Atlantic Richfield v. USA Petroleum
Annotate this Case
495 U.S. 328 (1990)
U.S. Supreme Court
Atlantic Richfield v. USA Petroleum, 495 U.S. 328 (1990)
Atlantic Richfield Company v. USA Petroleum Company
Argued Dec. 4, 1989
Decided May 14, 1990
495 U.S. 328
Petitioner Atlantic Richfield Company (ARCO), an integrated oil company, increased its retail gasoline sales and market share by encouraging its dealers to match the prices of independents such as respondent USA Petroleum Company, which competes directly with the dealers at the retail level. When USA's sales dropped, it sued ARCO in the District Court, charging, inter alia, that the vertical, maximum price-fixing scheme constituted a conspiracy in restraint of trade in violation of § 1 of the Sherman Act. The court granted summary judgment to ARCO, holding that USA could not satisfy the "antitrust injury" requirement for purposes of a private damages suit under § 4 of the Clayton Act because it was unable to show that ARCO's prices were predatory. The Court of Appeals reversed, holding that injuries resulting from vertical, nonpredatory, maximum price-fixing agreements could constitute "antitrust injury." Reasoning that any form of price-fixing contravenes Congress' intent that market forces alone determine what goods and services are offered, their prices, and whether particular sellers succeed or fail, the court concluded that USA had shown that its losses resulted from a disruption in the market caused by ARCO's price-fixing.
1. Actionable "antitrust injury" is an injury of the type the antitrust laws were intended to prevent, and that flows from that which makes defendants' acts unlawful. Injury, although causally related to an antitrust violation, will not qualify unless it is attributable to an anticompetitive aspect of the practice under scrutiny, since it is inimical to the antitrust laws to award damages for losses stemming from continued competition. Cargill, Inc. v. Monfort of Colorado, Inc., 479 U. S. 104, 479 U. S. 109-110. P. 495 U. S. 334.
2. A vertical, maximum price-fixing conspiracy in violation of § 1 of the Sherman Act must result in predatory pricing to cause a competitor antitrust injury. Pp. 495 U. S. 335-341.
(a) As a competitor, USA has not suffered "antitrust injury," since its losses do not flow from the harmful effects on dealers and consumers that rendered vertical, maximum price-fixing per se illegal in Albrecht v. Herold Co., 390 U. S. 145. USA was benefitted, rather than harmed, if ARCO's pricing policies restricted ARCO's sales to a few large dealers
or prevented its dealers from offering services desired by consumers. Even if the maximum price agreement acquired all of the attributes of a minimum price-fixing scheme, USA still would not have suffered antitrust injury, because higher ARCO prices would have worked to USA's advantage. Pp. 495 U. S. 335-337.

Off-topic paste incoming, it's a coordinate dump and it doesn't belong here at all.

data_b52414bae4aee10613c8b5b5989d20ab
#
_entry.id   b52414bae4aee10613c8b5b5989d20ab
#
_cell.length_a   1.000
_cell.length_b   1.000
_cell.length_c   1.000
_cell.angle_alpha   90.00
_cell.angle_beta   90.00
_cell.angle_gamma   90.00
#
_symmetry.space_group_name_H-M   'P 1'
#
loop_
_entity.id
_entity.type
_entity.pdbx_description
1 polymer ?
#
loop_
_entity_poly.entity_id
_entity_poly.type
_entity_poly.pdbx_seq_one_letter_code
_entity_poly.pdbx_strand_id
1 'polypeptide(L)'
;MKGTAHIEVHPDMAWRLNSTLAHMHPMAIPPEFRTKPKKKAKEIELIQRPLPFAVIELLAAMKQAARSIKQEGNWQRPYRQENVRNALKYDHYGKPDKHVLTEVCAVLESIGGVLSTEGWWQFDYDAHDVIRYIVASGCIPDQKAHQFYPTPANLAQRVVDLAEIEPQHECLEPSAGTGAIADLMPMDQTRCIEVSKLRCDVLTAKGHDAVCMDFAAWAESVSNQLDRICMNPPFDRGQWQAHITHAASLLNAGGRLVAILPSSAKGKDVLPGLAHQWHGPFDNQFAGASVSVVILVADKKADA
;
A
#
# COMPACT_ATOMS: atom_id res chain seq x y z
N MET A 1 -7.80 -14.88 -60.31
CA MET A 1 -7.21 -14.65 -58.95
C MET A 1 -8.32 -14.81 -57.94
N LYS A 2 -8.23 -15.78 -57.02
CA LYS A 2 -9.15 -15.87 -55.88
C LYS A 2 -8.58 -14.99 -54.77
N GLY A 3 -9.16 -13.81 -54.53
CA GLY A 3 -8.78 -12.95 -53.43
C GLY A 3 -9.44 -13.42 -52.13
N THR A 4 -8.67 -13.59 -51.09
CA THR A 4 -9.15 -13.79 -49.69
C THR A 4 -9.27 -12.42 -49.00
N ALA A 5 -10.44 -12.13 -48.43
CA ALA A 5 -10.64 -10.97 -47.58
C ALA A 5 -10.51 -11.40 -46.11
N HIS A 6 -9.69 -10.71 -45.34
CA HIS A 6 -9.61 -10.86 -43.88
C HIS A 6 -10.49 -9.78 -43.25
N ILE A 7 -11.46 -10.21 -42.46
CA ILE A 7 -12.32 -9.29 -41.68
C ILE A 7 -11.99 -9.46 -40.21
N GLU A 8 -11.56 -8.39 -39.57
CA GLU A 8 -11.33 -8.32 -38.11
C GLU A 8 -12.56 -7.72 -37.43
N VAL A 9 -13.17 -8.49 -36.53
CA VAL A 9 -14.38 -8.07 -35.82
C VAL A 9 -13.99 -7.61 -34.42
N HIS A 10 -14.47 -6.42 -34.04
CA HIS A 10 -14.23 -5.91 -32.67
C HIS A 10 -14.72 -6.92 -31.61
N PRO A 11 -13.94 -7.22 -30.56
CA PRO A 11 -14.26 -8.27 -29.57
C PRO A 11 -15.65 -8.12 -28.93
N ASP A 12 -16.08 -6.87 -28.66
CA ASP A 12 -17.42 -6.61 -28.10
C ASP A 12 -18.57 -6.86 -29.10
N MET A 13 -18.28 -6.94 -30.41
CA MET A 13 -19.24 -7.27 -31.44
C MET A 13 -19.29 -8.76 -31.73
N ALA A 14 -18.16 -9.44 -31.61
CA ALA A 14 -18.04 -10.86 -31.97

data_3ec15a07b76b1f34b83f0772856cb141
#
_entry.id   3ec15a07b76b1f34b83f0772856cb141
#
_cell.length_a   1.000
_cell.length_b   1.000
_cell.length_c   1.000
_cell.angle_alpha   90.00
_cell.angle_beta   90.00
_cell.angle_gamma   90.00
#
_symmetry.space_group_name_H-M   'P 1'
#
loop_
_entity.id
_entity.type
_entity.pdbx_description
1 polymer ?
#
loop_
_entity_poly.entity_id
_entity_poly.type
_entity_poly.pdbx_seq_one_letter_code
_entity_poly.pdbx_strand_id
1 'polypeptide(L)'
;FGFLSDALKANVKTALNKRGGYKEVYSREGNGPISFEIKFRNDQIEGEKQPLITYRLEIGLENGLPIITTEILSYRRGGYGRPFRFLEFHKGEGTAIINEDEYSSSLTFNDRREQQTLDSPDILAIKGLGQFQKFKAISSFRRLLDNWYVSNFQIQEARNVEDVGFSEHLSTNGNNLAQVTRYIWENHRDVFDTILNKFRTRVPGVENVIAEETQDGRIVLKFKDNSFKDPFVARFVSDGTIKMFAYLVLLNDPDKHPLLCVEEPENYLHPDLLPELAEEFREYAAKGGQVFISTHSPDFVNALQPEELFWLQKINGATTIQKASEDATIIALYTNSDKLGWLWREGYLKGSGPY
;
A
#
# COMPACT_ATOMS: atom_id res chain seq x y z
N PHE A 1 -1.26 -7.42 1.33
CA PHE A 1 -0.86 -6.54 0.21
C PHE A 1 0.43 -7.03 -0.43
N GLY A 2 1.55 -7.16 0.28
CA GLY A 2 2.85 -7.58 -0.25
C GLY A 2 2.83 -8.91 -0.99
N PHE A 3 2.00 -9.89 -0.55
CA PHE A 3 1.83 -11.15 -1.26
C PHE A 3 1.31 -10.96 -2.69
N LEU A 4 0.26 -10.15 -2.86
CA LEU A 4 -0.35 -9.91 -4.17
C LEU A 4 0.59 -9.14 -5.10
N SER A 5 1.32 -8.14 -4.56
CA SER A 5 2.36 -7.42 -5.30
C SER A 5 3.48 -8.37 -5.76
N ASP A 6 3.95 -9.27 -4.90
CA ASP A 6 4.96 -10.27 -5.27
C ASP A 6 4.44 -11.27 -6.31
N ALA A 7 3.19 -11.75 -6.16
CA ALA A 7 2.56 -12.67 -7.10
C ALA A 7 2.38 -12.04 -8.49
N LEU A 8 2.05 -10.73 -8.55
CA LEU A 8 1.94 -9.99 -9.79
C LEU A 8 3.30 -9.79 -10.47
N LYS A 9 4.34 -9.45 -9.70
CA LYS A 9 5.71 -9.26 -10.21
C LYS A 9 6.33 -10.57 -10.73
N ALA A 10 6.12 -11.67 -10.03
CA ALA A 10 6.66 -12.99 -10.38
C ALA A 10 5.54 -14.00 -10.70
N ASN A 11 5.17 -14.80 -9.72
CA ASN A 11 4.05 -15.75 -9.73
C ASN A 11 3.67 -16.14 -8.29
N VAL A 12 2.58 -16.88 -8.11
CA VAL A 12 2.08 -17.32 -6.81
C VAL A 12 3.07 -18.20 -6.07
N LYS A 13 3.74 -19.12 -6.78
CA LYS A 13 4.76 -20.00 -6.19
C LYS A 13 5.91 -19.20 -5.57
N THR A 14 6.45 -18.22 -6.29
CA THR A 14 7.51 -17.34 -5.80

(b) USA's argument that, even if it was not harmed by any of the Albrecht anticompetitive effects, its lost business caused by ARCO's agreement lowering prices to above predatory levels constitutes antitrust injury is rejected, since cutting prices to increase business is often the essence of competition. Pp. 495 U. S. 337-338.
(c) It is not inappropriate to require a showing of predatory pricing before antitrust injury can be established in a case under § 1 of the Sherman Act. Although under § 1 the price agreement itself is illegal, all losses flowing from the agreement are not, by definition, antitrust injuries. Low prices benefit consumers regardless of how they are set. So long as they are above predatory levels, they do not threaten competition and, hence, cannot give rise to antitrust injury. Pp. 495 U. S. 338-341.
3. A loss flowing from a per se violation of § 1 does not automatically satisfy the antitrust injury requirement, which is a distinct matter that must be shown independently. The purpose of per se analysis is to determine whether a particular restraint is unreasonable. Actions per se unlawful may nonetheless have some procompetitive effects, and private parties might suffer losses therefrom. The antitrust injury requirement, however, ensures that a plaintiff can recover only if the loss stems from a competition-reducing aspect or effect of the defendant's behavior. Pp. 495 U. S. 341-345.
4. Providing competitors with a private cause of action to enforce the rule against vertical, maximum price-fixing would not protect the rights of dealers and consumers -- the class of persons whose self-interest would normally motivate them to vindicate Albrecht's anticompetitive consequences -- under the antitrust laws. USA's injury is not inextricably intertwined with a dealer's antitrust injury, since a competitor has no incentive to vindicate the legitimate interests of a rival's dealer, and will be injured and motivated to sue only when the arrangement has a procompetitive impact on the market. Pp. 495 U. S. 345-346.
859 F.2d 687 (CA9 1988), reversed and remanded.
BRENNAN, J., delivered the opinion of the Court, in which REHNQUIST, C.J., and MARSHALL, BLACKMUN, O'CONNOR, SCALIA, and KENNEDY, JJ., joined. STEVENS, J., filed a dissenting opinion, in which WHITE, J., joined, post, p. 495 U. S. 345.
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